|China|, |China,| |Northern| |Song| |Dynasty,| |Emperor| |Hui| |Zong,| |1101| |-| |1126| |A.D.|, |2| |cash|
Huizong, one of the most famous Song Dynasty emperors, spent most of his life surrounded by luxury, sophistication, and art, but ended in tragedy. An artist, Huizong neglected the army, and Song China became increasingly weak. On Jan 18, 1126, after the forces of the Jin had crossed the Yellow River and came in sight of the Song capital, Kaifeng, Huizong abdicated in favor of his son Emperor Qinzong. The Jin entered Kaifeng on Jan 9, 1127, and many days of looting, rapes, and massacre followed. Huizong and Qinzong were captured and demoted to commoner. Huizong was deported to northern Manchuria, where he spent the last eight years of his life as a captive.Huizong
CH93021. Bronze 2 cash, Hartill 16.476, Schjoth 656, Fisher 1111; normal size, F, colorful patina, deposits and encrustations, weight 7.007 g, maximum diameter 28.1 mm, 1119 - 1125 A.D.; obverse Xuan He tong bao, seal script; reverse plain; $16.00 SALE |PRICE| $14.40

Japan, Nagasaki Trade Coins, 1659 - 1685, For Trade with Vietnam

|China|, |Japan,| |Nagasaki| |Trade| |Coins,| |1659| |-| |1685,| |For| |Trade| |with| |Vietnam|, |cash|
From 1641, under the Sakoku isolationist policy, Nagasaki was the only Japanese port open to trade with Vietnam. Japan traded silver and copper for raw silk, sugar spices and sandalwood. Nagasaki Trade Coins were cast from 1659 to 1685. By law, they could not bear the officially issued Kanei Tsuho inscription. The inscription on this type copies Chinese Northern Song Dynasty cash coins, inscribed Yuan Feng Tong Bao, issued 960 - 1122. The clerical script style on these imitatives is quite different from the Song coins. A string of these trade coins was worth 1 liang of silver in Japan but 10.5 liang of silver in Vietnam! Copies of this type were also cast in Vietnam; their style is even further removed from their Song prototypes.
JA93024. Bronze cash, Hartill EJC 3.176 (copies Northern Song, Yuan Feng Tong Bao, Hartill 16.234), gVF, very light highlighting deposits, edge crack, scratches, weight 2.589 g, maximum diameter 24.5 mm, Nagasaki mint, 1668 - 1685; obverse Gen Ho Tsu Ho (Vietnamese: Nguyen Phong Thong Bao), li (clerical) script, clockwise, one dot Tsu, large characters; reverse plain; $14.00 SALE |PRICE| $12.60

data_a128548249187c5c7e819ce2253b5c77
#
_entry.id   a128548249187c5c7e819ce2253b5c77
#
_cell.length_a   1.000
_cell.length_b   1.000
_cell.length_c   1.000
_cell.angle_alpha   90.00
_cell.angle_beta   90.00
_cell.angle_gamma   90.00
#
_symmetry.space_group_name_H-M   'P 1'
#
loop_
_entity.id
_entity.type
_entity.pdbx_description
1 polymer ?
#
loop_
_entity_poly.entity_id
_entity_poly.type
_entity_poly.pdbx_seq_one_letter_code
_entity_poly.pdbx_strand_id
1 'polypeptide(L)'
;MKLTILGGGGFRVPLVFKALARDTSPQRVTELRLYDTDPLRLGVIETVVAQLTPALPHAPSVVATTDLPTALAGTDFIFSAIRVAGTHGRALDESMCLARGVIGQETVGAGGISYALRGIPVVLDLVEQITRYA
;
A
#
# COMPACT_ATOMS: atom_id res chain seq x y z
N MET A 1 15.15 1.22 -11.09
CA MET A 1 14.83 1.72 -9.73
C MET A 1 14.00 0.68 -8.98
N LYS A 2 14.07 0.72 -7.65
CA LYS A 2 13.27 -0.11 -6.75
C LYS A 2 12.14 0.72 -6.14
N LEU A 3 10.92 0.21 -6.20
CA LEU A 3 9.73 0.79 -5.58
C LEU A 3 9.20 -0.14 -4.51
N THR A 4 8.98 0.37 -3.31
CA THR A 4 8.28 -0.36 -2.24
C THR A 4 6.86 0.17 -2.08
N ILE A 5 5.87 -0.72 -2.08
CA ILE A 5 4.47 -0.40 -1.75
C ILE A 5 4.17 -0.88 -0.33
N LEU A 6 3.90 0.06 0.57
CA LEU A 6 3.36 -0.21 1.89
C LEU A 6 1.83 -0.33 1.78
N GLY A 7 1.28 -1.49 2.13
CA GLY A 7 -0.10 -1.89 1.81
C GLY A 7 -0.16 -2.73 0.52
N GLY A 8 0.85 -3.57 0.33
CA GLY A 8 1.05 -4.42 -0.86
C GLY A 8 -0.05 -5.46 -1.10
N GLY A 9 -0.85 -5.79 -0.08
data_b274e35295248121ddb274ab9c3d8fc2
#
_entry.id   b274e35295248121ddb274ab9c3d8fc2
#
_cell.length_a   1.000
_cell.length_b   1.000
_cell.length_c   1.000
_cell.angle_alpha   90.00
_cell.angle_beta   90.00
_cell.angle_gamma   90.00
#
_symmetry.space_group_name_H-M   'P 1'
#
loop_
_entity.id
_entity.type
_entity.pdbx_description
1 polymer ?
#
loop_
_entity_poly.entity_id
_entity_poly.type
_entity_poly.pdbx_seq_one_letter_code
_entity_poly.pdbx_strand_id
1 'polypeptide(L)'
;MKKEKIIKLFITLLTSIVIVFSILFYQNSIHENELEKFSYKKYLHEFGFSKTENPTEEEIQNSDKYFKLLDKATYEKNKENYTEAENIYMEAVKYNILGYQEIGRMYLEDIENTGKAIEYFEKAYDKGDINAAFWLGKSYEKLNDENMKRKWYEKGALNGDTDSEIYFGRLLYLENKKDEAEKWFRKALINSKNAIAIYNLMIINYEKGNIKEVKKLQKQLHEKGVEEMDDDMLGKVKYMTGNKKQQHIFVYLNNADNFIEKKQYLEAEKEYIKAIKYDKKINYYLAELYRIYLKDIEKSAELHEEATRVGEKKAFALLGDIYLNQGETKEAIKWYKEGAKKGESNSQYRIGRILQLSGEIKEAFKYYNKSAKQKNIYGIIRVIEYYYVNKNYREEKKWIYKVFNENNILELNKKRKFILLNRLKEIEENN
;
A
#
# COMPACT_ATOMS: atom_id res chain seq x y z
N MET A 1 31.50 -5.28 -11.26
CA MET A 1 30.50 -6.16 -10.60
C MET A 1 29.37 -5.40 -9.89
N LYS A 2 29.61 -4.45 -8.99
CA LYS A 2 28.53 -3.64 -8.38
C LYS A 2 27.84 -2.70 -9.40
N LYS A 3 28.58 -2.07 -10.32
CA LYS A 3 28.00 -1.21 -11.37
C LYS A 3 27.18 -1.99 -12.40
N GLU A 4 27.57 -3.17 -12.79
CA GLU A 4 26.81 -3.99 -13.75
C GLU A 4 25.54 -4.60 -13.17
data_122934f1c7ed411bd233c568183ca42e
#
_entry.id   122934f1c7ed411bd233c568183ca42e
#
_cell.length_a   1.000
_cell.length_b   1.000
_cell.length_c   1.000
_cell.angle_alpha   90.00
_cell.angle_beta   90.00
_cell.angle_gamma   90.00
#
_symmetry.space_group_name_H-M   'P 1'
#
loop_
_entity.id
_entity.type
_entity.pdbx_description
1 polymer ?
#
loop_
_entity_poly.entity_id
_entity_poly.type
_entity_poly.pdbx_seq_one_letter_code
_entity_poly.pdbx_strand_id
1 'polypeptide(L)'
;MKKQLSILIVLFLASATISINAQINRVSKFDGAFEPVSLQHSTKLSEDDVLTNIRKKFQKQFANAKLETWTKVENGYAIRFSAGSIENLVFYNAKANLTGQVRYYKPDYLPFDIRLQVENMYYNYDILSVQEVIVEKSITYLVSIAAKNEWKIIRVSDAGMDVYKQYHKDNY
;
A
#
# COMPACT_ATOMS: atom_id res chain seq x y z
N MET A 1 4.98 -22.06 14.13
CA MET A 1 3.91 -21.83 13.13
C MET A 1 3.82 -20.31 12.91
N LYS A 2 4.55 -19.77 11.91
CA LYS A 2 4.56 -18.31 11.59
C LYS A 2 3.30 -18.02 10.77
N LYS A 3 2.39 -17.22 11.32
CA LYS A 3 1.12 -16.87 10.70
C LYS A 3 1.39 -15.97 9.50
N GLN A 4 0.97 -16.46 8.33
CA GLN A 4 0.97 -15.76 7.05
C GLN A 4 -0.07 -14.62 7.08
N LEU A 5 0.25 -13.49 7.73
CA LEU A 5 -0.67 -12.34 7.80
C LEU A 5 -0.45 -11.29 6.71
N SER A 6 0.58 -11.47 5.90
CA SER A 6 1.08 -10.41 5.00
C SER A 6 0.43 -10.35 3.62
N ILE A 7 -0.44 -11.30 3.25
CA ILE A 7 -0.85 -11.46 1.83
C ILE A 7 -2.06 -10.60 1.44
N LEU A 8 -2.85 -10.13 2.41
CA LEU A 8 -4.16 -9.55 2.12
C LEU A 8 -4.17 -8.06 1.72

China, Western Wei Dynasty, 535 - 557 A.D.

|China|, |China,| |Western| |Wei| |Dynasty,| |535| |-| |557| |A.D.|, |5| |zhu|
Coins of this type were found in the tomb of Hou Yi of the Western Wei. The Western Wei followed the disintegration of the Northern Wei, and ruled northern China from 535 to 557. As with the Northern Wei state that preceded it, the ruling family were members of the Tuoba clan of the Xianbei. After the Xianbei general Yuwen Tai killed the Northern Wei emperor Yuan Xiu, he installed Yuan Baoju as emperor of Western Wei, but Yuwen Tai was the true ruler. Although smaller than the Eastern Wei in territory and population, Western Wei was able to withstand the attacks from the eastern empire. Due to its stronger economic condition, Western Wei was even able to conquer the whole western part of the Liang empire in the south and occupied the territory of modern Sichuan. In 557 Yuwen Tai's nephew Yuwen Hu deposed Emperor Gong and placed Yuwen Tai's son Yuwen Jue on the throne, ending Western Wei and establishing Northern Zhou.Western_Han
CH87312. Copper 5 zhu, Hartill 10.25, Schjoth 253, Fisher 651, aVF, dark green patina, encrustations, weight 1.804 g, maximum diameter 21.86 mm, 535 - 556 A.D.; obverse Wu Zhu (5 zhu), crossing lines of wu straight, inner rim by wu; reverse plain; $12.00 SALE |PRICE| $10.80


Catalog current as of Thursday, February 27, 2020.
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Asian Coins